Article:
Sarfraz wanted to reach Punjabis for Jesus. He worked stuffing balls of moist earth into moulds to make bricks. The gruelling work is done only by Christians, a religious minority discriminated against, doing menial work that nobody else wants. Extreme poverty means even children work in the brickyards. After work, Sarfraz shared the gospel door to door to convert the lost. He launched a church in his house, then rented a building to found a new denomination. He quit the brickfields and worked double shifts as a security guard to pay the teachers at the school he started. ‘We started small. Now we have great churches in different areas’, he says. ‘The children at our school are lucky. Children are our future. If we give them education, they will know who Jesus is. If they live the Bible, then they can understand what is written in the Bible. It is very special.’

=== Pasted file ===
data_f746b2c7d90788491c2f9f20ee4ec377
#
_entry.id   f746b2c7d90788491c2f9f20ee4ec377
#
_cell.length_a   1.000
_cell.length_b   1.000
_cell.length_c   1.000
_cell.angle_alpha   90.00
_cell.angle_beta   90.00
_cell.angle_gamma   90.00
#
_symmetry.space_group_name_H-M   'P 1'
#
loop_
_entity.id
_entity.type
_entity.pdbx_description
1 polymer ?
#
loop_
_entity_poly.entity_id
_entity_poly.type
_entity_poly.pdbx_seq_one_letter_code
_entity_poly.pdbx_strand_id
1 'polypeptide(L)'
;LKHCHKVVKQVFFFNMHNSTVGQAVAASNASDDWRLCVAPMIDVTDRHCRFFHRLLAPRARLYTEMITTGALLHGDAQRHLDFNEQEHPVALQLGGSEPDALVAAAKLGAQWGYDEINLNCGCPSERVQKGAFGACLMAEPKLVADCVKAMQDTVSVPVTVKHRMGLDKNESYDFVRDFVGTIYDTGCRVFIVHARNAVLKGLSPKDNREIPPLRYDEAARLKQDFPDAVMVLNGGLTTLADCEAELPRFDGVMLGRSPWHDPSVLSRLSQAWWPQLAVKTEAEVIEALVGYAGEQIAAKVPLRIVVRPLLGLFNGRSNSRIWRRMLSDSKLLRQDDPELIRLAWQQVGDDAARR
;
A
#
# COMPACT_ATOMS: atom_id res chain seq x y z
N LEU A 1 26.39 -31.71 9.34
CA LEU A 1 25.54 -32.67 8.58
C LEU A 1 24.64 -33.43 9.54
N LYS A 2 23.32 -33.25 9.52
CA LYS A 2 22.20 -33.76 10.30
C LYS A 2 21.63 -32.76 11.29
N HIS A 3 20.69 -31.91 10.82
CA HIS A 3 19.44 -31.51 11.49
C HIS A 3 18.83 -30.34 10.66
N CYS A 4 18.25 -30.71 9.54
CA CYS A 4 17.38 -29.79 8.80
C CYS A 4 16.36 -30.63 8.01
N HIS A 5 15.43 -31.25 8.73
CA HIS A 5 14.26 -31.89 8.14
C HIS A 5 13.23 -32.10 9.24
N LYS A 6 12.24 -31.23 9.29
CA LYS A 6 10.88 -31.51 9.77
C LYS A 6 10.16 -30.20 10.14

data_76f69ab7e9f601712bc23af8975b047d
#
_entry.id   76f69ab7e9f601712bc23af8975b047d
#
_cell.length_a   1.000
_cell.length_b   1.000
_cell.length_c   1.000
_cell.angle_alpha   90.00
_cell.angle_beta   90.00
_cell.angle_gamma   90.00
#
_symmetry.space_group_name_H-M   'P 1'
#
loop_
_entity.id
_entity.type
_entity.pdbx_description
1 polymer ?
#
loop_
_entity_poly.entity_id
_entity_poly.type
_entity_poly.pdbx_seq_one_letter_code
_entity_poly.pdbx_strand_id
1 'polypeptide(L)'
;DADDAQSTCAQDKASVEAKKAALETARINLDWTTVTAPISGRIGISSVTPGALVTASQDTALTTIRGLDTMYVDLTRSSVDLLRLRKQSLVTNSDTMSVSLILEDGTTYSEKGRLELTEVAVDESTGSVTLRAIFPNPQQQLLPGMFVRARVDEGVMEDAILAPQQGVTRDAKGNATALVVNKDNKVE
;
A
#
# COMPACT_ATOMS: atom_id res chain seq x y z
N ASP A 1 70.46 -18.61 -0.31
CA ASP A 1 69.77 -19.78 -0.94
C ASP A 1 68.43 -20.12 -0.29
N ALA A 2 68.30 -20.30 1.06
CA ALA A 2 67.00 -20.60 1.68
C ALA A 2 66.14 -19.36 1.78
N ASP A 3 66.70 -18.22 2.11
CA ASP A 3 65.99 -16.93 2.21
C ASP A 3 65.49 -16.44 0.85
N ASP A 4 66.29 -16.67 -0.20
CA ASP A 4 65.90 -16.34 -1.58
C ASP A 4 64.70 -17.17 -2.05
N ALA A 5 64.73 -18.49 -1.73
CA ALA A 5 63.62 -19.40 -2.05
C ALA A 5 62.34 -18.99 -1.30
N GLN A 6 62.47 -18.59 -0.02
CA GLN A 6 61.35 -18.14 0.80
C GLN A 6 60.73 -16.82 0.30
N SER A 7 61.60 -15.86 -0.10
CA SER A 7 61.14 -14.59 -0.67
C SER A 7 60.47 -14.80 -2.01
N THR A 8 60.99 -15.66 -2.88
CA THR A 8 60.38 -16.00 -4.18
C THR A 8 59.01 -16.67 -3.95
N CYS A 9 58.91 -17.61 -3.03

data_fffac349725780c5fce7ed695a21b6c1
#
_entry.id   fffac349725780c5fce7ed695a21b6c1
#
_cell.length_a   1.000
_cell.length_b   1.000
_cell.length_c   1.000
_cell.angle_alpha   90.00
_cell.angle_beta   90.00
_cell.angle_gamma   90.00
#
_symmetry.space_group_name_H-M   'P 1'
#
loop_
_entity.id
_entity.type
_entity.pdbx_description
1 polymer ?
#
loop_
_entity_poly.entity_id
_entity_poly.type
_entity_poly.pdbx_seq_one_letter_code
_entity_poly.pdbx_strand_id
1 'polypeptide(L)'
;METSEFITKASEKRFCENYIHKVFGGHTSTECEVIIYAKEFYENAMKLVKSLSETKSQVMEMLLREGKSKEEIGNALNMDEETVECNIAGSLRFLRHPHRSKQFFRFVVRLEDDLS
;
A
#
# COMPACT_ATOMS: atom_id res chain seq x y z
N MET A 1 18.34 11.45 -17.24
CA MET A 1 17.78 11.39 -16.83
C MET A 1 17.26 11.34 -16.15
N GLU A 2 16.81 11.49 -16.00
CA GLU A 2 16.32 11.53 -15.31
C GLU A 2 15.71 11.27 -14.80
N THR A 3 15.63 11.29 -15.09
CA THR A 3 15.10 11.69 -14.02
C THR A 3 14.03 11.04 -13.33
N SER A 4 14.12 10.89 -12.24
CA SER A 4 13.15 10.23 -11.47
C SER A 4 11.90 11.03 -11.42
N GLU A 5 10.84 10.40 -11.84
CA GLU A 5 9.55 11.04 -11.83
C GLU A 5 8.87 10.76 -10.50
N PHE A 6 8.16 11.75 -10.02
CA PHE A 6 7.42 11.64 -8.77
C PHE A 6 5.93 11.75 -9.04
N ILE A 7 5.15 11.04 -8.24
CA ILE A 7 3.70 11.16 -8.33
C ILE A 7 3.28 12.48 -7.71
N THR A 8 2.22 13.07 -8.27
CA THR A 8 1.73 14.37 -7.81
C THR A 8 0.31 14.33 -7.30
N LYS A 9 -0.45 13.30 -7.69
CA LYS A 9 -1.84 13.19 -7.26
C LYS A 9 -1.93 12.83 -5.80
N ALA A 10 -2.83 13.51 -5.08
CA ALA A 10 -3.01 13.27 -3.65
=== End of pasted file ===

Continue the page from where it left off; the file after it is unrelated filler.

Nigel and Sally Rowe took legal action against the Department for Education after they and their six-year-old son were labelled ‘transphobic’ by a CofE primary school for refusing to ‘believe’ in transgender-affirming policies. The Rowes had raised concerns after two boys aged six were allowed to come to school identifying as girls. The school said it did not ‘require formal medical / psychological assessment and reporting when a pupil seeks to be treated as transgendered’ and was working with Tavistock and Portman NHS Trust (TPHT). TPHT has now been shut down over safety concerns for thousands of children who have been referred there. The Government has settled the case after the Rowes won High Court permission for a judicial review of government transgender policies. They believe that ‘a child of primary school age does not have the mental ability to work out what it is to be transgender.’